Wednesday, December 25, 2019

The best of 2019

It's been an interesting year as one of Ottawa's few dedicated railway observers. My trackside time thankfully increased a great deal this year, although much of what I saw happened outside of Eastern Ontario. But there were some interesting developments locally, not the least of which was the ongoing drama and countless setbacks for the O-Train Confederation Line. Of course, we are now preparing for CN's departure from the city and wondering what might come next for freight rail in the area.

But, putting aside all the drama, there was some interesting action to see this year. I was thankful to catch up with the Arnprior Turn in March. It was being led by a GATX leased geep, which made this meet in Bells Corners a lot of fun. It also helped that I was able to stand on pile of snow that was about 10-12 feet high, which allowed me to get some decent shots of the short train. Oh, did I mention that the train rumbled through Bells Corners in the middle of a snow squall? It was a great catch, and what might be my last time catching this CN train. Who knows?

Right around the same time, I did find myself with a few minutes of free time on St. Patrick's Day, which allowed me to catch up with this Via 40 clad F40PH-2 on the tail end of the westbound corridor train en route to Toronto. It was the first time I have caught up with an F40 in this wrap scheme. I did catch up with one more later on in the year. Read on for that meet. One of the bonuses of Via's new policy of placing a locomotive on either end of its corridor trains is that we now have double the chances of catching a wrapped locomotive, if that's your thing. I took a few shots of this trailing unit and was happy with how the photo came together, with the beautiful late winter sky providing some great contrast to grimy F40.

Just last week, I found myself in the eastern half of the city with a few minutes to spare so I dropped by the central station to see if there was anything to capture. It was a dark, foggy day, which made any attempt at crisp photos a real challenge. I did snag this wrapped F40, but this was the only vantage point that was useable, since all other points of view were marred by the overhead wires that obscured my preferred angles. I left the wire in the shot below since it allows you to see the fog blanketing the cityscape behind the trains. An eastbound Via corridor train is about to leave the main en route to Montreal via the Alexandria Subdivision. I'll have more to share of this quick jaunt to the station in a future post.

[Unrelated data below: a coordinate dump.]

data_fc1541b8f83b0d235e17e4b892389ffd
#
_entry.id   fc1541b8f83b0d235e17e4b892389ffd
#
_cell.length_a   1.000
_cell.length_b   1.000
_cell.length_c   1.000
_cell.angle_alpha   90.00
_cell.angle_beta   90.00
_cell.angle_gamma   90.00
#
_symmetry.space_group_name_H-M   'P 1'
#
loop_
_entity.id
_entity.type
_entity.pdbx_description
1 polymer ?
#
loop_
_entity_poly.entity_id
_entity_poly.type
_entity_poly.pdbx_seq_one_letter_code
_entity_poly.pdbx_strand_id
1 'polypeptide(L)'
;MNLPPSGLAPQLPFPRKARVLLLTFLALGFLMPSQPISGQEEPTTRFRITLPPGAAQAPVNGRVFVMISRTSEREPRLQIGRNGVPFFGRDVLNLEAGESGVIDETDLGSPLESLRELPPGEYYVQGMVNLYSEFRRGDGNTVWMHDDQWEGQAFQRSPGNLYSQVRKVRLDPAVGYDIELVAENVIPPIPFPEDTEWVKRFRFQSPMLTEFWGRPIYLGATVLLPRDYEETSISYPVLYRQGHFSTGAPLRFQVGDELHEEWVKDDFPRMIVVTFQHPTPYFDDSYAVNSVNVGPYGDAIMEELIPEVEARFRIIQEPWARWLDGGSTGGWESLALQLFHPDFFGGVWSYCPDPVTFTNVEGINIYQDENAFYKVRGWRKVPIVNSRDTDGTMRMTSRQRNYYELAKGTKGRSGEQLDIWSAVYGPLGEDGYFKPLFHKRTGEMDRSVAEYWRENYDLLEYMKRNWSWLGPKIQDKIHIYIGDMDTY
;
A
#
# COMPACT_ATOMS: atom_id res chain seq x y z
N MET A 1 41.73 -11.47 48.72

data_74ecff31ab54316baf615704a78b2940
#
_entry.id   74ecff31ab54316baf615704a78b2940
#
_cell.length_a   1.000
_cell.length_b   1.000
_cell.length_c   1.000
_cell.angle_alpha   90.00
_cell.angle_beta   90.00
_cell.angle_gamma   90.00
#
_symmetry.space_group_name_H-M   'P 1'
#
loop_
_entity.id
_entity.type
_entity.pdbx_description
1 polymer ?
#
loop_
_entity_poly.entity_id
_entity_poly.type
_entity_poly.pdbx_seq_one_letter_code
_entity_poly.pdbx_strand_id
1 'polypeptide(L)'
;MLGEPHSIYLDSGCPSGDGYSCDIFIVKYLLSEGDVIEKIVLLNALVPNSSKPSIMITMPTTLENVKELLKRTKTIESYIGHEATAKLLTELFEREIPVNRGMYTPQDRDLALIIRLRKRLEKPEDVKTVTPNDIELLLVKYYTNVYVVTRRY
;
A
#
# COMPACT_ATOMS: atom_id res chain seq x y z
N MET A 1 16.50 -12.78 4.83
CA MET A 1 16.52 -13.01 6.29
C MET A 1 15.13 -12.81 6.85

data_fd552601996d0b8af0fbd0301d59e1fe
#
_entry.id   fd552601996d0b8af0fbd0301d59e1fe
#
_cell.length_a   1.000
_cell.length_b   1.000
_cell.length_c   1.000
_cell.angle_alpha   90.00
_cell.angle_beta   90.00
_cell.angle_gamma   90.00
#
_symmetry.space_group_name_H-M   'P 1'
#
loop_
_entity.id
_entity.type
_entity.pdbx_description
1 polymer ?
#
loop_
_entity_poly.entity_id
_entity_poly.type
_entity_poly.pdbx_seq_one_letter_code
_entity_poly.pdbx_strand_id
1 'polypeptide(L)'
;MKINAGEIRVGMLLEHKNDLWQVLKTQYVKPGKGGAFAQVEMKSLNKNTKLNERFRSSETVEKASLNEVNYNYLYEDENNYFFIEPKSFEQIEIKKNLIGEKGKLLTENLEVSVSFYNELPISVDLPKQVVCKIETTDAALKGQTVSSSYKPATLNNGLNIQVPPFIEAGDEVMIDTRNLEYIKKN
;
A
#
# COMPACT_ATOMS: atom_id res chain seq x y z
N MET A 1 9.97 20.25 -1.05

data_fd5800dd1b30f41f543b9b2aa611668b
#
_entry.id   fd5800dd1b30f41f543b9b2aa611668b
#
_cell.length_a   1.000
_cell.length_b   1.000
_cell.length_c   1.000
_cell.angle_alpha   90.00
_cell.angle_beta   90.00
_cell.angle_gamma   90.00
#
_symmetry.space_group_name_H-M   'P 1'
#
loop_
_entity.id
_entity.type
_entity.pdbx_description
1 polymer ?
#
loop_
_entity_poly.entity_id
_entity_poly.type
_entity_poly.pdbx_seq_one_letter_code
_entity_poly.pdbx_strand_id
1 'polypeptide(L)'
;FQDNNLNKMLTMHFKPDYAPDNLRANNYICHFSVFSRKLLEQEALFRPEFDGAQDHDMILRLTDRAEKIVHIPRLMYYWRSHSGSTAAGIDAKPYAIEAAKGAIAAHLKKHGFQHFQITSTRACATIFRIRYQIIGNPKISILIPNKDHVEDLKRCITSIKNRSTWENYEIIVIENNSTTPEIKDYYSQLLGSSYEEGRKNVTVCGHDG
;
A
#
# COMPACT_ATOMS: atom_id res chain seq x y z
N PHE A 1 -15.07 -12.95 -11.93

My summer trip to Southwestern Ontario ended up being a gold mine for me, as I was able to catch up with a number of trains, including this genset idling along the edge of the Nova Corunna plant near Corunna, Ontario. This switching operation has expanded in recent years, as the plant is undergoing a massive multibillion-dollar expansion. I like this shot, since it captures a busy industrial operation that is almost never seen. I was really lucky to get this shot.

Back in June, I had some time to myself and I used it to spend some time at one of my favourite trackside locations, Bedell, Ontario, just outside Kemptville. The CP Winchester Sub is not terribly busy but I did get lucky. I snagged a few shots of this eastbound mixed freight making its way to Montreal on the south track. I caught up with a few railfans in Smiths Falls, who told me the frequency of trains on this line is something like 8-10 per day. However, new CTC signals are being installed on the sub, which has many wondering if there will be an increase in traffic to follow. We can only hope!

Speaking of Smiths Falls, I did manage to make my way here twice this summer. One day in June, I was lucky enough to catch a number of Via Rail trains, but also the Perth Turn, which was making its way to Omya. The going away shot around this curve makes for some interesting photographs. I know this is not a preferred vantage point for many photographers, but I always like to get a shot that is different every now and then. Anything to avoid stockpiling countless wedge shots. Again, with the new signals coming online on the Winchester Sub, who knows what's in store here?

Speaking of the Via meet, this was my favourite shot of a westbound train sitting tight as an eastbound train makes its way past the old passenger station en route to Ottawa. I caught a number of corridor consists in Smiths Falls that day, but capturing this meet offered something different. My fellow railfans who were camped out like me barely moved for a number of the Via trains that rushed by, but did they get up for this meet. There was even an interesting repainted streamliner on the westbound train, which you can read about in this post.